Kraft Foods' greener offices show small changes get big results

RP news wires
Tags: energy management

From an early age, most of us learned the value of switching off the lights when leaving a room, turning off the water faucet, keeping the refrigerator door tightly closed and walking instead of driving short distances. At Kraft Foods, “greener” office buildings are reinforcing these childhood lessons, making it easier for employees to reduce their environmental impact.

“Sustainability is an important part of our business strategy, and we want our workplaces to be a constant visible reminder to our employees,” said Steve Yucknut, vice president, sustainability. “Our greener offices are inspiring employees to think and act differently at work. And together, we’re changing behavior and getting results.” 

Around the world, Kraft Foods has done the basics – reducing its office buildings’ environmental impact by installing motion-activated lighting and more efficient plumbing fixtures. The company is doing even more by adapting buildings so employees can work more sustainably and be more flexible, productive and mobile. With wireless tools to work at home, on the road or with a customer without being “at the office,” people use less energy in commuting, and there’s less need for office space.

Below are several success stories from Kraft Foods’ offices around the world:

United States: Kraft Foods’ Northfield headquarters recently became ENERGY STAR qualified by the U.S. Environmental Protection Agency. It is in the top 8 percent of commercial buildings in the country for energy efficiency and uses 33 percent less energy than similar commercial buildings. As a result, it’s less expensive to operate and emits fewer greenhouse gases than its peers. The campus is surrounded by green space and walking trails for employees, and three lakes on site capture rainwater for reuse to handle half of the property’s irrigation needs. The building is even cooled by ice – recycled water is frozen at night, and fans circulate the cool air the ice generates.

Australia: In Melbourne, the company’s new office is a more space- and energy-efficient location that’s strategically located to be walking distance to public transportation and hotels. The office has on-site facilities to encourage employees to bike to work – like bicycle parking, showers, changing rooms and lockers. It even has a rainwater collection system and graywater plant to recycle wastewater for on-site uses like landscape irrigation. The National Australian Built Environment Rating System gave the office 4.5 out of 5 stars by for its environmental performance.

Brazil: Kraft Foods’ Curitiba headquarters reduced its energy consumption nearly 10 percent in 2009 with creative ideas like shutting down some elevators in the evening and using “team cleaning” schedules to minimize lighting use after business hours.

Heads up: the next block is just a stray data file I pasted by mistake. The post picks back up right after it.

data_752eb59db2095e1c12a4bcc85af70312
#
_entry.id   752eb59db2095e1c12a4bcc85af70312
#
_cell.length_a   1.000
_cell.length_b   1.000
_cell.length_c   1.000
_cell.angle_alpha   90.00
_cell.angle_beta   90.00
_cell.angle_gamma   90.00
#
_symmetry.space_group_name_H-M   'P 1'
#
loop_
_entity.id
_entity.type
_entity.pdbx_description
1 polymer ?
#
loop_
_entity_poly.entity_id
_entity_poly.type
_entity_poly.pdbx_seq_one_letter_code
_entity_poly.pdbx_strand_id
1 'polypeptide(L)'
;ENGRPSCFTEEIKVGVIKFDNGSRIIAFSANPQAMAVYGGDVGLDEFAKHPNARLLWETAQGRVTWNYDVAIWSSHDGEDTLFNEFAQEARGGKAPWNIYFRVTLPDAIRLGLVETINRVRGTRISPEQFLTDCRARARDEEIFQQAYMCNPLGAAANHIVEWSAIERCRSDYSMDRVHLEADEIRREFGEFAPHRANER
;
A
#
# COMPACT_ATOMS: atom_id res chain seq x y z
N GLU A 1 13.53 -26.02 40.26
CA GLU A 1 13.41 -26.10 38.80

Canada: Kraft Foods’ Don Mills headquarters is Level 3 certified by BOMA BESt – Canada’s national environmental certification program for commercial buildings – placing it in the top 20 percent of scores for certification. Buildings at this level of certification, such as the Don Mills headquarters, typically have been managing energy and environmental performance for several years.

Philippines: Kraft Foods Philippines’ Sucat headquarters now collects rainwater for use in local landscaping and toilet flushing, has skylights to bring natural light into the building and features a green park to encourage employees to spend time outdoors.

Switzerland: Kraft Foods’ Zurich office is called the “Lightcube” for its extensive use of glass, automated window shades and a built-in weather station that regulates heating, cooling and ventilation. The building uses 50 percent less energy for lighting and 60 percent less energy for ventilation than conventional buildings and meets strict Swiss energy standards. In addition, the Lightcube’s central location lets nearly two-thirds of employees take public transportation to work.

About Kraft Foods
The combination of Kraft Foods and Cadbury creates a global powerhouse in snacks, confectionery and quick meals. With annual revenues of approximately $50 billion, the combined company is the world’s second largest food company, making delicious products for billions of consumers in more than 160 countries. The combined company's portfolio includes 11 iconic brands with revenues exceeding $1 billion – Oreo, Nabisco and LU biscuits; Milka and Cadbury chocolates; Trident gums; Jacobs and Maxwell House coffees; Philadelphia cream cheeses; Kraft cheeses, dinners and dressings; and Oscar Mayer meats. Another 70-plus brands generate annual revenues of more than $100 million. 


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